The city also recently put nearly 2 million dollars into the 1,776-seat Secrest auditorium, which is owned by the city of Zanesville itself. The money went toward a new roof, wall repair and new heating and cooling systems.


Cultivating culture

Aside from benefiting the community financially, the association aims to expose the area to cultures it may be unfamiliar with. They do this by booking international artists such as the Russian National Ballet, the National Symphony Orchestra of the Ukraine, and symphony orchestras from Moscow, Mexico, Poland and Scotland.


Jennifer Shook, a pediatric physical therapist and Zanesville community member echoes that sentiment. Shook attended the National Symphony Orchestra of the Ukraine show on February 27 with her children, Alex (13), Jaden (9) and Madeline (6).


This was their first experience with the Zanesville Concert Association. With this year’s implementation of free child admittance, parents like Shook are able to expose their children to an unfamiliar culture with more ease.


“I think it’s wonderful to add outside culture into the community. It’s definitely a rare opportunity for my children,” Shook says. “Our community is blessed to have such events taking place so close to home; a great experience for all who attend. We were amazed.”


The Zanesville Concert Association brings culture and arts into the community with the help of the community itself. Ticket and membership sales, donations through the foundation, volunteer work done by the association’s board of directors, and support from local businesses make it possible.


These rare opportunities to view world-renowned artists benefit the community, help the arts flourish and inspire youth to expose themselves to new cultures.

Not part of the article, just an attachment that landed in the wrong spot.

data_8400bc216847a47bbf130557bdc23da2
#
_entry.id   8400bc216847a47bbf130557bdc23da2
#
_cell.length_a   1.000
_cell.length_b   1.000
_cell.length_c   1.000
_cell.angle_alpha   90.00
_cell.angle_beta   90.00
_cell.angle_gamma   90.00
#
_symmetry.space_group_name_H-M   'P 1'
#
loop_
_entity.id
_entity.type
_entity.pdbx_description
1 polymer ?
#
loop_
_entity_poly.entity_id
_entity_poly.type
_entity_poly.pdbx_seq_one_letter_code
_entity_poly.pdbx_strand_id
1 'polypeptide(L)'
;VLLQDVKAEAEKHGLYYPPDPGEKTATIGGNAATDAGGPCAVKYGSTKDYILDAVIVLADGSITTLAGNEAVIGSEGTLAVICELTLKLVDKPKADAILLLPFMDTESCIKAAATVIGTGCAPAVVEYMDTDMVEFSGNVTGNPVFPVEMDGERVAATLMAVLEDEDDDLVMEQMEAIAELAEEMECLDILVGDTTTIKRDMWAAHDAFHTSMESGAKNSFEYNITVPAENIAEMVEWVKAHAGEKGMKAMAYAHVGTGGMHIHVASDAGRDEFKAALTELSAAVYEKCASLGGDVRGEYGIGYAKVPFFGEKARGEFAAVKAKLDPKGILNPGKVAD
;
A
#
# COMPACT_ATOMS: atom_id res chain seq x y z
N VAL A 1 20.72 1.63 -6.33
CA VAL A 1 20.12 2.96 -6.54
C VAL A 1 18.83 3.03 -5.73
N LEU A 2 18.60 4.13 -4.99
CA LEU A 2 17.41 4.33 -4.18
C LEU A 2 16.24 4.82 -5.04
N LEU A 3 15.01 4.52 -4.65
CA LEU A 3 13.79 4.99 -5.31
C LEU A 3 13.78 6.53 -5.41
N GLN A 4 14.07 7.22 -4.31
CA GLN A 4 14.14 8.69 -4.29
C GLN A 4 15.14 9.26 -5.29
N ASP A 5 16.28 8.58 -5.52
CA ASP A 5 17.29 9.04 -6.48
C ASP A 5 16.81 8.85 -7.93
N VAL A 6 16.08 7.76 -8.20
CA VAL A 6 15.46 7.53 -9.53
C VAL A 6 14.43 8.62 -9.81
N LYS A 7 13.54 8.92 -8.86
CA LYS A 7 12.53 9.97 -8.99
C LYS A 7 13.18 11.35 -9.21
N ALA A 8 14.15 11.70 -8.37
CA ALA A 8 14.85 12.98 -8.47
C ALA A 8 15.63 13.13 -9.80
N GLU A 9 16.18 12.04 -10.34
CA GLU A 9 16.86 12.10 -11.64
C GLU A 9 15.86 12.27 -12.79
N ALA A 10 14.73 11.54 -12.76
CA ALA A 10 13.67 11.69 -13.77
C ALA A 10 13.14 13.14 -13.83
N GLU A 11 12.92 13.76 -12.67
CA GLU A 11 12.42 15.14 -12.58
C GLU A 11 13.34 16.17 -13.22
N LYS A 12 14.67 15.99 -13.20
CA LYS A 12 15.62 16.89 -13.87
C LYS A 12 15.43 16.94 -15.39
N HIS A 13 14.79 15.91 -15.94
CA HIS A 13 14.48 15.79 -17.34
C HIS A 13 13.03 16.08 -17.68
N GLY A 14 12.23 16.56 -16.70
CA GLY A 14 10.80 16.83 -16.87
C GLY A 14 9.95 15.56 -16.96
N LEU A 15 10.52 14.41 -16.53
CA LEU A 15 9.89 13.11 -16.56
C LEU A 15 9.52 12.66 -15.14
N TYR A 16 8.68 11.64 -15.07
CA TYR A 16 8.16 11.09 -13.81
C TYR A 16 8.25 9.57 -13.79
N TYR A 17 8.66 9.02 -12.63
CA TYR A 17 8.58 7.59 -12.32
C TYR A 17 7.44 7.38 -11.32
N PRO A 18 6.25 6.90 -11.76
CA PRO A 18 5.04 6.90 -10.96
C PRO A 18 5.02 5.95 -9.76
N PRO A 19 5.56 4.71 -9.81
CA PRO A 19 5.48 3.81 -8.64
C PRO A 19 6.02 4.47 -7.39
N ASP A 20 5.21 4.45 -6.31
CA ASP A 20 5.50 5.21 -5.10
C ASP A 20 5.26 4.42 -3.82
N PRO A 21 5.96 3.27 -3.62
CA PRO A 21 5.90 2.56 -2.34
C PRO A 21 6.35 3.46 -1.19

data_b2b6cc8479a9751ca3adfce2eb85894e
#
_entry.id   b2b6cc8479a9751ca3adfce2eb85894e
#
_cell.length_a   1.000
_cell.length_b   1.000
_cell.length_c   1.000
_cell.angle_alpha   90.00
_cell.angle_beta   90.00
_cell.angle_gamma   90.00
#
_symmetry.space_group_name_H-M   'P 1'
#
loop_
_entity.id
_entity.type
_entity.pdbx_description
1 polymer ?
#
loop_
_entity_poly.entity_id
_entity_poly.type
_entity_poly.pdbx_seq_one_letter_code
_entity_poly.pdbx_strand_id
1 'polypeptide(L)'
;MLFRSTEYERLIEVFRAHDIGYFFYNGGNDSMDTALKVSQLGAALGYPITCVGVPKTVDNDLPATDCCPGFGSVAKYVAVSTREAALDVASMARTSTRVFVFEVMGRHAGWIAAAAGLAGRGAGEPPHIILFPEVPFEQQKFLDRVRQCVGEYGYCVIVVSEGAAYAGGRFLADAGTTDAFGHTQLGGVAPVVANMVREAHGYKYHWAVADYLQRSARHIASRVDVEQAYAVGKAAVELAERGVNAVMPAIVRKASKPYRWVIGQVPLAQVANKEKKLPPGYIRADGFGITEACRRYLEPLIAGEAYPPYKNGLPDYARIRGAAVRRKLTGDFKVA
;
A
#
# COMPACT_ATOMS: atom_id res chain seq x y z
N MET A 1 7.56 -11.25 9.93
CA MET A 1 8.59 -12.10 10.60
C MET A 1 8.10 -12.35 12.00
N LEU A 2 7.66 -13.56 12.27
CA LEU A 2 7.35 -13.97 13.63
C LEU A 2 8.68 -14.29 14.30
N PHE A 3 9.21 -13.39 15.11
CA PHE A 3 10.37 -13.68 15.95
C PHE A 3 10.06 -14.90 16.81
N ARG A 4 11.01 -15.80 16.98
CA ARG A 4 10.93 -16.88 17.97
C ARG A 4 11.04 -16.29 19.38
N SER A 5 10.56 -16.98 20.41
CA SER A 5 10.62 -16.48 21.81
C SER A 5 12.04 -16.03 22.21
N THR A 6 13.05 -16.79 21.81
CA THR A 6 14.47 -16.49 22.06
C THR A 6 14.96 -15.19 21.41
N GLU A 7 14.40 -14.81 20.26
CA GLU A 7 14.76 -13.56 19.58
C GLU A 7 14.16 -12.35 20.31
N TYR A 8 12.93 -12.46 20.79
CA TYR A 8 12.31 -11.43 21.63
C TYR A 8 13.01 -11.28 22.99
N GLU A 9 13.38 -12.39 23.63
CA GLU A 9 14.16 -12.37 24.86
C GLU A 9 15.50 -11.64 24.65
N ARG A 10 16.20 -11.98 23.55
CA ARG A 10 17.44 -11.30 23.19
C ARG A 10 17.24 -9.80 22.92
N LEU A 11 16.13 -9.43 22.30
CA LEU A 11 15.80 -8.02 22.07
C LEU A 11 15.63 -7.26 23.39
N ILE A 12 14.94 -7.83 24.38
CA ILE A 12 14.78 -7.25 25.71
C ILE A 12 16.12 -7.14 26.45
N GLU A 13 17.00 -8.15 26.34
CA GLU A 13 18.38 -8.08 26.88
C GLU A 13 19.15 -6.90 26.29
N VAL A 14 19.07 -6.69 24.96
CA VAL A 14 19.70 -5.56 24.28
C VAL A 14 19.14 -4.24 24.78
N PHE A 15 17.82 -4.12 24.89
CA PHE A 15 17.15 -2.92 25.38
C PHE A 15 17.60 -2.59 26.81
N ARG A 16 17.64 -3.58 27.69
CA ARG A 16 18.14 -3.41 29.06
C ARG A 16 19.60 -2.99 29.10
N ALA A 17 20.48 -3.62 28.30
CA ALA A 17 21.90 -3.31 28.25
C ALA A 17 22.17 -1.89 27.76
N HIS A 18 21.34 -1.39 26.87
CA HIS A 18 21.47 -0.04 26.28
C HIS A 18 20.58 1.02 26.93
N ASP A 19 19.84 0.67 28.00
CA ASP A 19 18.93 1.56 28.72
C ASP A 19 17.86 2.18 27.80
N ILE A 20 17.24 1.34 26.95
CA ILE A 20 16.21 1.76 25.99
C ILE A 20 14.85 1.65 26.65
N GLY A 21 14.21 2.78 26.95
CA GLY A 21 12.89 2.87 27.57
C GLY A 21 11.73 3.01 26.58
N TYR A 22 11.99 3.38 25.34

The business of booking

Over the last 79 years, the Zanesville Concert Association has developed a reputation that allows McLaughlin to book performances up to two years in advance. He says it’s easier to reserve classical musicians, especially if they’re international.


“The hilarity of it is the phone call or email [to book a show] can come at any time of the day because they’re in different countries,” McLaughlin says.


Frequently, Mclaughlin has artists and other booking agencies contacting him to set up a show. For example, the concert featuring the National Symphony Orchestra of the Ukraine was offered to McLaughlin through Columbia Artists Management Incorporated (CAMI), a booking company McLaughlin works with.


CAMI brings a foreign orchestra to the United States every year. Between himself and CAMI, McLaughlin works out pricing and program logistics.


The Zanesville Concert Association brings unfamiliar culture and top-tier artists to their community, all while functioning as a non-profit. With a dedicated staff working purely on a volunteer basis, it’s safe to say the association and its people are passionate for the arts, music and their community.


Southeast Ohio strives to spotlight the culture and community within our 21-county region and aims to inform, entertain and inspire readers with stories that hit close to home. Southeast Ohio is the first student-produced regional magazine in the country. Every semester, approximately 25 students enrolled in Ohio University’s E.W. Scripps School of Journalism produce an issue of the magazine, which is published in print twice a year. The staff generates story ideas, conducts interviews, writes stories and designs the magazine in only 15 weeks. The magazine has won several Regional Mark of Excellence Awards from the Society of Professional Journalists.